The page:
16 May

Pick a Day

16 MAY

In Music History

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2012 Chuck Brown, the "Godfather of Go-Go," dies at age 75.

2010 Black Sabbath singer Ronnie James Dio succumbs to stomach cancer at age 68.

2007 Parma, Italy, names streets after Elvis Presley, John Lennon, Louis Armstrong and Ella Fitzgerald.

2003 Hoboken, New Jersey, names its post office after its favorite son, Frank Sinatra.

2003 While undergoing dialysis, Barry White suffers a stroke. Though his sister publicly claims he will soon perform again, it proves to be the end of White's public life.

2002 Cher appears on the TV show Will & Grace for the second time. This episode is titled "A.I.: Artificial Insemination."

2001 Brian Pendleton (rhythm guitarist for Pretty Things) dies of lung cancer at age 57.

2000 With his Warner Bros. contract terminated, Prince starts using that name again. He changed it to an unpronounceable symbol in 1993 after a dispute with the label.

1999 Diana Ross and Brandy star as mother and daughter in the made-for-TV movie Double Platinum.

1998 Five years after it was first released (in Danish) "Torn" goes to #1 on the US Airplay chart with a version by the Australian actress Natalie Imbruglia.More

1998 Keith Richards injures his ribs and chest when he falls from a chair at his Connecticut home, and The Rolling Stones are forced to reschedule the first four dates of their upcoming tour while he recovers.

1993 R&B singer Marv Johnson, Motown's earliest performer, dies of a stroke at age 54.

1990 Sammy Davis Jr. dies of complications from throat cancer at age 64.

1990 Famous puppeteer Jim Henson, who was also a songwriter and musician, dies of streptococcal toxic shock syndrome at age 53.

1987 U2 earns its first #1 hit in the US when "With Or Without You" leaps to the top of the Hot 100.

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Bob Dylan Releases Blonde On Blonde, The First Double Album In Rock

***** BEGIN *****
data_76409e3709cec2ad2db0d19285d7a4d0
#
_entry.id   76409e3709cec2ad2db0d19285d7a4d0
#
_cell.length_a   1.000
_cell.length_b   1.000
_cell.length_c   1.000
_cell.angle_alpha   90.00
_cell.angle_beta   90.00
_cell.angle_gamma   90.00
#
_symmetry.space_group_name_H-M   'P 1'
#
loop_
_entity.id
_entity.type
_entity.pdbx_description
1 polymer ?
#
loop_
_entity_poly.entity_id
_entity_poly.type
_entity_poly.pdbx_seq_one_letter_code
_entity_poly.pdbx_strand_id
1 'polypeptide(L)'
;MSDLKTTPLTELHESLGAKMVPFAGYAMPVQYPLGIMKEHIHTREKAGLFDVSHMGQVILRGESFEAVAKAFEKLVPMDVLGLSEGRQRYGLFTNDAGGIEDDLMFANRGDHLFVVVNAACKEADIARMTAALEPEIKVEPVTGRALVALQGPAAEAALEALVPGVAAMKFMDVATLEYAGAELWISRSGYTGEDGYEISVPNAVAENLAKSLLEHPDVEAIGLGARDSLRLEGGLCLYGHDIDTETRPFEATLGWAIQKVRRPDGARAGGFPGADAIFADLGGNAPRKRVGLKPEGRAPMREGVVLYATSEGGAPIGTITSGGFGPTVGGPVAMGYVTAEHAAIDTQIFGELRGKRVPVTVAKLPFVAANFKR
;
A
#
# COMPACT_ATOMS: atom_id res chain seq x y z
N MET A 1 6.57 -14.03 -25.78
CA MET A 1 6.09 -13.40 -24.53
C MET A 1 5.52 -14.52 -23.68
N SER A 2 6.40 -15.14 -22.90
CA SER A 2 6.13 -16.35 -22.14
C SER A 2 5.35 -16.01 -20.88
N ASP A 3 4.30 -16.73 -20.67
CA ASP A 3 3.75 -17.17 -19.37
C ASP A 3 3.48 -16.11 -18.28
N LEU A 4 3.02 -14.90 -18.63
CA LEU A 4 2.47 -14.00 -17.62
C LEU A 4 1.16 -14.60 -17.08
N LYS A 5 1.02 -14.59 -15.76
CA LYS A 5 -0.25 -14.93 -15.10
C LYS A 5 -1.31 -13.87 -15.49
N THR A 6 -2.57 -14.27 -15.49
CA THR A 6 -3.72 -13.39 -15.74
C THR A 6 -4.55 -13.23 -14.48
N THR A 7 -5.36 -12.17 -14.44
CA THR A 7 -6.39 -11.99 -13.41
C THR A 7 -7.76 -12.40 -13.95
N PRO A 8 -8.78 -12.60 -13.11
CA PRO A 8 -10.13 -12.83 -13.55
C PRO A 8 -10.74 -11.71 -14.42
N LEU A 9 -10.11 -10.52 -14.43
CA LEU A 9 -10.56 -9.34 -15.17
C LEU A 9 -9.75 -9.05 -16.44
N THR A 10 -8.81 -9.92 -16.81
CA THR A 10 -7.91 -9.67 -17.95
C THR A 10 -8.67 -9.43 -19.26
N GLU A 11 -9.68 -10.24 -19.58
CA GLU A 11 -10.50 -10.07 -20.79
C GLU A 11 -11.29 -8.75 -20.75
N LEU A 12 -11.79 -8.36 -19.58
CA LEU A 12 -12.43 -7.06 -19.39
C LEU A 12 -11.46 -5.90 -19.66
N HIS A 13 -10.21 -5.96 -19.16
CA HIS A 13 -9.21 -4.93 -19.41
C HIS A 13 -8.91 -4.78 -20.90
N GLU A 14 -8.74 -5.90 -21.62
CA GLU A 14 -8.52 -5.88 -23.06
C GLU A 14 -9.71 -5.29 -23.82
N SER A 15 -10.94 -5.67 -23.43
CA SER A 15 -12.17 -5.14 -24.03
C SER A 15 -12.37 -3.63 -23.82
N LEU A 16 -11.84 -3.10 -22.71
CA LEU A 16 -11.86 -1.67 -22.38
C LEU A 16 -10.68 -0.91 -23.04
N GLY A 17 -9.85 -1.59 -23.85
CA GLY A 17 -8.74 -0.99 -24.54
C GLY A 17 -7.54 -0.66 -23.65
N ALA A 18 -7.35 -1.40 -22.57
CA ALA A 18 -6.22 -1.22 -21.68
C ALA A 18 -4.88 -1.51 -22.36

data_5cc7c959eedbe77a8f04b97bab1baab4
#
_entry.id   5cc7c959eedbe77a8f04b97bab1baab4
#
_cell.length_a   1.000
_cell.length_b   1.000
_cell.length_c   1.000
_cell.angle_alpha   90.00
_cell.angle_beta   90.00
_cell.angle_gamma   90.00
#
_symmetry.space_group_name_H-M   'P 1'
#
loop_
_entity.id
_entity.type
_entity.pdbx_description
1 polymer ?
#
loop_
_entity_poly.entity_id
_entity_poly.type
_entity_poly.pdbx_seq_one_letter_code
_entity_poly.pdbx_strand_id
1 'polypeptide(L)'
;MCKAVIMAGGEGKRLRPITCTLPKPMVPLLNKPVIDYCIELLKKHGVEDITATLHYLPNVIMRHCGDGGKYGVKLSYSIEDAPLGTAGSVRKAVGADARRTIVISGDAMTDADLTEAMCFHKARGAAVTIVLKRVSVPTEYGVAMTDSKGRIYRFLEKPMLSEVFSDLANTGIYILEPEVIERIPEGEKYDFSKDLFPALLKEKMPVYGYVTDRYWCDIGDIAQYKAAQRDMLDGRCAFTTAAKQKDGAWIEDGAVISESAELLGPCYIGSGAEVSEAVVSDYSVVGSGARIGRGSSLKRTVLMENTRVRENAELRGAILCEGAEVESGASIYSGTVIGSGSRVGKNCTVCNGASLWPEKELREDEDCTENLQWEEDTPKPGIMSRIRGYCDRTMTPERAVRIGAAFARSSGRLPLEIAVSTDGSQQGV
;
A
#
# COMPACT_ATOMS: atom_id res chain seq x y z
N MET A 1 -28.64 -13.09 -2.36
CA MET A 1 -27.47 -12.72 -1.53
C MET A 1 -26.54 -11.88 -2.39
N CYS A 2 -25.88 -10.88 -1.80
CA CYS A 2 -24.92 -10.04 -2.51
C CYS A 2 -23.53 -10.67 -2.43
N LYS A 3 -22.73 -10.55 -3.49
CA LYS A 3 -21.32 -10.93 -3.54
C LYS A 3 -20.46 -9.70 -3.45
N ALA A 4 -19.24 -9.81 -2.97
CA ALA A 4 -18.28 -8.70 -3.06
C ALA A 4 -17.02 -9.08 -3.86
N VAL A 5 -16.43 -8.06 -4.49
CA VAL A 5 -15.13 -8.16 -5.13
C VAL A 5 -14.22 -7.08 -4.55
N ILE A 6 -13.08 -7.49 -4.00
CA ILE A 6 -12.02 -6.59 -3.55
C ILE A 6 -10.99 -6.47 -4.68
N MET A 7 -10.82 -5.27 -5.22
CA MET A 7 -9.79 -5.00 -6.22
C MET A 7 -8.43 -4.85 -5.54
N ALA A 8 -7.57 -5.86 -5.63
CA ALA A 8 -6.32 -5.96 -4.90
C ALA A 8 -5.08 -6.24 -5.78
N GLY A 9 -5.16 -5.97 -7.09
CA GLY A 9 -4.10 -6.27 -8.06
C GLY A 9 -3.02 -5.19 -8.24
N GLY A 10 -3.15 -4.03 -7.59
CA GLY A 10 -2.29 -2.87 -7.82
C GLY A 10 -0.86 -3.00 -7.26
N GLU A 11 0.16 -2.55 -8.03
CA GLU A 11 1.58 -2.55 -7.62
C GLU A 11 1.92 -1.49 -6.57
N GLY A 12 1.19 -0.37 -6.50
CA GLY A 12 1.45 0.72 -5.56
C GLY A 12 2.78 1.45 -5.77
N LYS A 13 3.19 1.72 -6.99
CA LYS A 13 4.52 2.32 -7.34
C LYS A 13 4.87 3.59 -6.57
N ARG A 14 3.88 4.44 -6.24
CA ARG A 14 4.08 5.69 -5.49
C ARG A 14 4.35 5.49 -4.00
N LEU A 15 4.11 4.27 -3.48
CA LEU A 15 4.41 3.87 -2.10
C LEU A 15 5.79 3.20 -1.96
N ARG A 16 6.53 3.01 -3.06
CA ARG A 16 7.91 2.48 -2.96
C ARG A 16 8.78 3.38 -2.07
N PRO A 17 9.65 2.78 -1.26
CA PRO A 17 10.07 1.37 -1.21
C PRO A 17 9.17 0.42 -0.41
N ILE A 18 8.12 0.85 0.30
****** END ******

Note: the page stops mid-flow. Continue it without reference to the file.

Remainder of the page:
1966

Bob Dylan releases the "thin, wild mercury" sound of Blonde on Blonde, rock's first double album. Millions of minds are blown.


Blonde on Blonde is Dylan's seventh studio album released in less than five years of recording. The album is viewed by many as the peak of Dylan's creative genius and the culmination of the wild experimentation and prophetic lyrical potency that had been building with the two previous albums, Bringing It All Back Home and Highway 61 Revisited. Dylan says the album is the closest he has ever come to the "thin, wild mercury sound" he hears in his head. It shows influences of Memphis and Chicago blues, New Orleans processionals, pop, and good ol' rock and roll.

The title comes from some free association between Dylan, Al Kooper, and others during a mixing session in the studio. Dylan says it has no particular meaning, although the first letters of each word spell out "Bob," and that the title resembles Brecht on Brecht, a play by Bertolt Brecht.

Reactions suggest that Dylan has transcended the status of mere entertainer and become an almost mystical icon. Paul Nelson states, "Dylan in the end truly UNDERSTANDS situations, and once one truly understands anything, there can no longer be anger, no longer be moralizing, but only humor and compassion, only pity."

The albums' cover features a blurred image of Dylan that many attribute to a hint at drug use. Photographer Jerry Schatzberg, however, claims it is simply a result of he and Dylan shaking on the cold street while taking the shot.

Blonde on Blonde reaches #9 on the US Albums chart and #3 in the UK on its way to going double platinum. "Rainy Day Women #12 And #35" and "I Want You" hit the US Top 20. "Just Like A Woman" and "Visions Of Johanna" (of which Dylan says he'd "never done anything like that before") go on to become two of his most critically lauded songs. Years later, Andrew Motion, Britain's Poet Laureate, will call "Visions of Johanna" the greatest song lyric ever written.

Side 4 of Blonde on Blonde features a single song, the 11+ minute winding, poetic odyssey that is "Sad Eyed Lady Of The Lowlands," which was recorded in a single take at 4 o'clock in the morning with the backing musicians having never rehearsed it and not knowing how or when it was going to end.

The album's unique sound is largely credited to Dylan's orders to have tall dividers called "bafflers" taken out. These barriers usually separate the musicians working in studio, but their removal creates a spontaneous, collaborative atmosphere that shows up in the music.

Blonde on Blonde mostly features songs recorded in Nashville, Tennessee, which has a very orthodox music culture very different from the one Dylan is used to working in. Al Kooper, who played a critical role in translating Dylan's plans during the recording of Blonde on Blonde, states, "[Bob Dylan] was the quintessential New York hipster - what was he doing in Nashville? It didn't make any sense whatsoever. But you take those two elements, pour them into a test tube, and it just exploded."

The album proves to be a revolutionary work that raises the stakes for the popular music of the day, making even established musicians of the time more ambitious in both their sounds and their themes.

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